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My Favourite Encores
William KROLL (1901-1980)
Banjo and Fiddle [2:57]
Josef SUK (1874-1935)
Piano Pieces Op.7; Love Song (1891-93) (arr. Jaroslav Kocian) [6:20]
Aram KHACHATURIAN (1903-1978)
Dance No.1, Op.1 (1926) [4:39]
Pablo de SARASATE (1844-1908)
Introduction and Tarantella, Op.43 (1899) [5:05]
Joseph ACHRON (1886-1943)
Hebrew Melody, Op.33 (1911) [5:34]
Lullaby for a Little Girl (2013) [3:26]
Variations on Mer Hayrenik [7:35]
Johannes BRAHMS (1833-1897)
Hungarian Dance No.17 (1869) (arr. Fritz Kreisler) [3:58]
Sogomonyan KOMITAS (Komitas Vardapet) (1869-1935)
The Crane [3:58]
Edward BAGDASARIAN (1922-1987)
Rhapsody [11:16]
Fryderyk CHOPIN (1810-1849)
Nocturne in C sharp minor (arr. Nathan Milstein) [4:13]
Edward ELGAR (1857-1934)
Romance in E minor (1878) [4:50]
Ani Batikian (violin)
Roland Roberts (piano)
rec. undated, The Old Chapel Studio, Norfolk
OWLY 001 [64:16]

These are the self-confessed favourite encores of Armenian-born Ani Batikian, who took advanced studies in London where she worked with Hu Kun. Later still she studied with Salvatore Accardo in Cremona. Together with her husband, Roland Roberts - himself a violinist as well as conductor and pianist - she essays a 12-item programme that contains enough out-of-the-way repertoire to keep one interested.
She starts with a tried-and-tested in the shape of William Kroll’s Banjo and Fiddle, played at a good lick though perhaps wanting in a degree of witty badinage in the exchanges between the evoked instruments. Josef Suk’s Love Song is one of his piano pieces, Op.7, and a favourite of pianists - Ivan Moravec plays it beautifully and so before him did Jan Heřman - but it was arranged by Suk’s fellow Czech fiddler, the commanding virtuoso, Jaroslav Kocian, for violin and piano. In this guise it became a particular favourite of Soviet-era fiddlers - Kogan, Oistrakh and Barinova. Batikian and Roberts play with requisite warmth. Khachaturian’s early Dance was another Oistrakh favourite and this receives a particularly thoughtful, well-adjusted reading from Batikian.
It’s probably inevitable that Sarasate is here, in the shape of the Introduction and Tarantella, which receives a slightly cautious, occasionally over-metrical interpretation. She brings refinement and elegance - but not a great deal of overt expression - to Achron’s Hebrew Melody; for the last named quality you’ll need to seek out Elman, Heifetz, Hassid and Seidel. Roberts contributes a very charming welcome to his and Batikian’s first child, Lullaby for a Little Girl - a slightly filmic lullaby. They show discrimination in selecting one of the less often recorded of the Brahms Hungarian Dances and cement it via Komitas’s The Crane which is a lovely discovery - wistful, and lonely, and delightfully played.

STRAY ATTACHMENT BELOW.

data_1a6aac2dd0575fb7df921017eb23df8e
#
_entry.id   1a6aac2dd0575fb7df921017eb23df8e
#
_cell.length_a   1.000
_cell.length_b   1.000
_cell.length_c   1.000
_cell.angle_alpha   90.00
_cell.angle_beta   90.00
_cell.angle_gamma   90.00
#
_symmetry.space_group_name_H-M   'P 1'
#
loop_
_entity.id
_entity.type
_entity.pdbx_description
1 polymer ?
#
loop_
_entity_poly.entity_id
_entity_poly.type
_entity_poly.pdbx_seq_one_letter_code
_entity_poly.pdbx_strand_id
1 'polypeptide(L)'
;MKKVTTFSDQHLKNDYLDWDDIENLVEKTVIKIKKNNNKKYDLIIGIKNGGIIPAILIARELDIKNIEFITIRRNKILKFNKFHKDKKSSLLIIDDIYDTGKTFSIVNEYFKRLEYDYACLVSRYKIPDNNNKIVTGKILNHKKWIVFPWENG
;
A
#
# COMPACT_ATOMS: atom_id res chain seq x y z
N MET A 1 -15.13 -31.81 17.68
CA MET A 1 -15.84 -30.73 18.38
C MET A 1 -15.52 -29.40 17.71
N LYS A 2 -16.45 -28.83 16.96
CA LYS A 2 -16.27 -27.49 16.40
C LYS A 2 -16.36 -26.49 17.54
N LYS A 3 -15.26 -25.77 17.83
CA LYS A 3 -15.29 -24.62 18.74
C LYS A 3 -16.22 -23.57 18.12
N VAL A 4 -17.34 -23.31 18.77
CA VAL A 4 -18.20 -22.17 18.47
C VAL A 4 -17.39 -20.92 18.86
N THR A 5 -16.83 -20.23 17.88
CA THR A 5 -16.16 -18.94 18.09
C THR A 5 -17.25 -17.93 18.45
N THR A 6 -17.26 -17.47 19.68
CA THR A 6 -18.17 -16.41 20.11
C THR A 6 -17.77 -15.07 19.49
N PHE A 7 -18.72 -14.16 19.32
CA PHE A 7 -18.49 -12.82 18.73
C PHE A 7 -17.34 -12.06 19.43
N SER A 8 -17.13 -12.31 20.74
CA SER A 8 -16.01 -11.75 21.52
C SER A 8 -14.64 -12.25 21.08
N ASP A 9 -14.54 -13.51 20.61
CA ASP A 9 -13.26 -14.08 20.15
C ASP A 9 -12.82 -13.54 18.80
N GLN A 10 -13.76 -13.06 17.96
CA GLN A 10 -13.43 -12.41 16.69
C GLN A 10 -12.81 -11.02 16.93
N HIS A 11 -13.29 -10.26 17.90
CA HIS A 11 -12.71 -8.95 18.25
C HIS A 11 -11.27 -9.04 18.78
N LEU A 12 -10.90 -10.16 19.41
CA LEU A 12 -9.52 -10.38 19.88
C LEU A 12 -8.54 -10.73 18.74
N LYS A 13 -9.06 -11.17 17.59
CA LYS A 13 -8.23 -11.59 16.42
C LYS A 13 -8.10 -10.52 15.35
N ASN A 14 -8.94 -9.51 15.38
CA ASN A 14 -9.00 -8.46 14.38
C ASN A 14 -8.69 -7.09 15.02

Another rarely heard piece is Edward Bagdasarian’s Rhapsody, by some way the longest single piece in the selection and not well known in the West. Fiddlers such as Agaronyan, Tsitsikyan and Vardanyan recorded it in years past - though I’ve only ever heard Akop Vardanyan’s Melodiya LP of it - and so this is a splendid opportunity to hear it, up-to-date. Originally for violin and orchestra, and arranged for violin and piano by the composer, it’s a free-flowing affair infused with rich folkloric hues and genuinely lyrically impressive. Bit long for an encore though. It’s always good to hear the Chopin-Milstein Nocturne, as my impression is that it’s fallen out of favourthese days - more’s the pity. I could think of better things really than Elgar’s early Romanceas it’s not very distinctive, but it’s well played. We end with a nod at Batikian’s country of birth because Mer Hayrenik is its stirring National Anthem. Roberts has embraced it in a nineteenth-century style, all rather Paganinian or Lipinskian in its theme and variations. It sounds suitably virtuosic.
There are some useful, brief notes by Roberts who has been burning the midnight oil a bit too hard if he thinks Elgar took violin lessons from Albert Sammons.
This is a very nice disc, reflecting well on both musicians. It’s a good calling card for them.
Jonathan Woolf